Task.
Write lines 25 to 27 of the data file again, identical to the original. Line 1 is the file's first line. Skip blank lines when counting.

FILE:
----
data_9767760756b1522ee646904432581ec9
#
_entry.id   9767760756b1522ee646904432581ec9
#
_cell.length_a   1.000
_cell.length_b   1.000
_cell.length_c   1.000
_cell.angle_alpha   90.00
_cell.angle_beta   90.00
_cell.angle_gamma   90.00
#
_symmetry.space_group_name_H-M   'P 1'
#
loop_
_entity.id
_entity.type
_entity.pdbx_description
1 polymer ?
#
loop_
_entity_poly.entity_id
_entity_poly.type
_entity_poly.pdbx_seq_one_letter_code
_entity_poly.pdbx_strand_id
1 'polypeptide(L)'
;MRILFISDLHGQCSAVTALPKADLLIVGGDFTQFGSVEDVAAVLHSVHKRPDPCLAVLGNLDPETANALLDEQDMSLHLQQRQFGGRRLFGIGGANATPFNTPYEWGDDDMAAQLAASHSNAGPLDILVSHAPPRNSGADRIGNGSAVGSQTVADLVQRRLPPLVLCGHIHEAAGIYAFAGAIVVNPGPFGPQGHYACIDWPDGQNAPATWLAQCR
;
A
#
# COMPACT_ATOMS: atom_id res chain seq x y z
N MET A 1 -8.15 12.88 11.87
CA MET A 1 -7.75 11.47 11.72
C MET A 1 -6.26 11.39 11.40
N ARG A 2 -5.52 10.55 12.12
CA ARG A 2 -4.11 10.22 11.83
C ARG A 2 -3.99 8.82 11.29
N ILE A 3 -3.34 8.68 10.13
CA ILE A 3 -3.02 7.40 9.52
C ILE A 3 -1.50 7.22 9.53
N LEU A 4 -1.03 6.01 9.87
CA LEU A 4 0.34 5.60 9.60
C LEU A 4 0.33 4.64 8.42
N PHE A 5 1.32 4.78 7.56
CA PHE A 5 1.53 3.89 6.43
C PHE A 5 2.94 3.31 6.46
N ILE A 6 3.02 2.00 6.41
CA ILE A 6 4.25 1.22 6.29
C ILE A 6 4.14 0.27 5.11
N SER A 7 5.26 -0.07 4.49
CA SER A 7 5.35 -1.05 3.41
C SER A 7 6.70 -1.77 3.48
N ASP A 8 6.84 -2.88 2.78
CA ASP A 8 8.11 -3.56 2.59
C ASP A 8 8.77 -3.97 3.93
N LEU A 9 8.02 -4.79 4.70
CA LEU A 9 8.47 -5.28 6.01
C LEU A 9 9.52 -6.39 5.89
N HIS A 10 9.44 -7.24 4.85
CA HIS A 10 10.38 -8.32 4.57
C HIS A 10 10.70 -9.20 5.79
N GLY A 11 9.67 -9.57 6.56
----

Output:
1 'polypeptide(L)'
;MRILFISDLHGQCSAVTALPKADLLIVGGDFTQFGSVEDVAAVLHSVHKRPDPCLAVLGNLDPETANALLDEQDMSLHLQQRQFGGRRLFGIGGANATPFNTPYEWGDDDMAAQLAASHSNAGPLDILVSHAPPRNSGADRIGNGSAVGSQTVADLVQRRLPPLVLCGHIHEAAGIYAFAGAIVVNPGPFGPQGHYACIDWPDGQNAPATWLAQCR
;